Reality of on-the-job search
AbstractThis paper provides a set of simple, yet overlooked, facts regarding on-the-job search and job-to-job transitions using the UK Labour Force Survey (LFS). The LFS is unique in that it asks employed workers whether they search on the job and, if so, why. The author finds that workers search on the job for very different reasons, which lead to different outcomes in both mobility and wage growth. A nontrivial fraction of workers engage in on-the-job search due to a fear of losing their job. This group mimics many known features of unemployed workers, such as wage losses upon finding a job. Workers also search on the job because they are unsatisfied. This group is roughly equally split into those who are unsatisfied with pay and those who are unsatisfied with other aspects of their job. Distinguishing these two groups allows the author to highlight the importance of the nonpecuniary value of a job. He further shows that the evidence that firms make a counteroffer in response to a worker's outside offer is scarce and that wage outcomes at the time of job-to-job transitions are closely linked to the worker's outside option. The evidence in this paper contributes not only to deepening our understanding of labor reallocation, but it also suggests the fruitful directions of future research in the labor search literature.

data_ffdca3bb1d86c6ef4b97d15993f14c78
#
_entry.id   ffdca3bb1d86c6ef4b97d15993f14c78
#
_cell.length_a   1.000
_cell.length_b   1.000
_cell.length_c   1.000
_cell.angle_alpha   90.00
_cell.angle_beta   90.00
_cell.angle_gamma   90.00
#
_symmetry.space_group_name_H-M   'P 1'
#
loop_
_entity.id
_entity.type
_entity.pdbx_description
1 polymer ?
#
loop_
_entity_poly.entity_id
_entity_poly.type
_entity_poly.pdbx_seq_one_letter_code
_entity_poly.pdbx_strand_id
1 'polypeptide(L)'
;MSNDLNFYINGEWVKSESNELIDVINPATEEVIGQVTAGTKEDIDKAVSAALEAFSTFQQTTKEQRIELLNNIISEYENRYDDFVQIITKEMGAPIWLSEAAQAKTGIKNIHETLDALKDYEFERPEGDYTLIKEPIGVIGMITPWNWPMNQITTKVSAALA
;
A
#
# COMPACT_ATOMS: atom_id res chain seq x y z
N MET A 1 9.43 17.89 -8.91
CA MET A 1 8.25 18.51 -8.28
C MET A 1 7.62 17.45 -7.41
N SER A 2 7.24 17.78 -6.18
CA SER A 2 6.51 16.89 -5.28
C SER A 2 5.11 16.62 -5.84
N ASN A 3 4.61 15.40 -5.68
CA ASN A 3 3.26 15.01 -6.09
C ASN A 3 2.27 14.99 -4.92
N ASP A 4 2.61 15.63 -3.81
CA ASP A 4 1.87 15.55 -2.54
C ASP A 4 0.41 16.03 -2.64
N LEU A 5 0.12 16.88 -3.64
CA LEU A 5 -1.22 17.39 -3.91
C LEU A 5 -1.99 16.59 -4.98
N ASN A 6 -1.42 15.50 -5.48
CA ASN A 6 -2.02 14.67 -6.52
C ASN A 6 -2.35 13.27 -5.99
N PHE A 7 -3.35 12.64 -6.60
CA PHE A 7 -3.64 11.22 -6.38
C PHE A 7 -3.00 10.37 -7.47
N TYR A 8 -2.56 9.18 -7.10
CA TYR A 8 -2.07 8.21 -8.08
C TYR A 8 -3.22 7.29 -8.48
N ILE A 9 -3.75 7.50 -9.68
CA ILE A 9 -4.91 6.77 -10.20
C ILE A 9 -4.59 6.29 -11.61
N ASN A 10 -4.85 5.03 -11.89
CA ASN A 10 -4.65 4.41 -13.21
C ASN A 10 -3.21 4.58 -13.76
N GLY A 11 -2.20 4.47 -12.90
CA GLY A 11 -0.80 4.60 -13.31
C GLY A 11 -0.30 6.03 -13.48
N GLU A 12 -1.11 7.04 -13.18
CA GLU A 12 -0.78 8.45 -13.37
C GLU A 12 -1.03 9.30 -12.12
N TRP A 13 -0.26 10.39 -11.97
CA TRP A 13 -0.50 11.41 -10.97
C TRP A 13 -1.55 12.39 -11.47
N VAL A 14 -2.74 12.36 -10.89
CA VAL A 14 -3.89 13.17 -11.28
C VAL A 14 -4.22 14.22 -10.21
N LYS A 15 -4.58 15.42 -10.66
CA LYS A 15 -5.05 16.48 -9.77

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Bibliographic InfoPaper provided by Federal Reserve Bank of Philadelphia in its series Working Papers with number 10-34.
Date of creation: 2010
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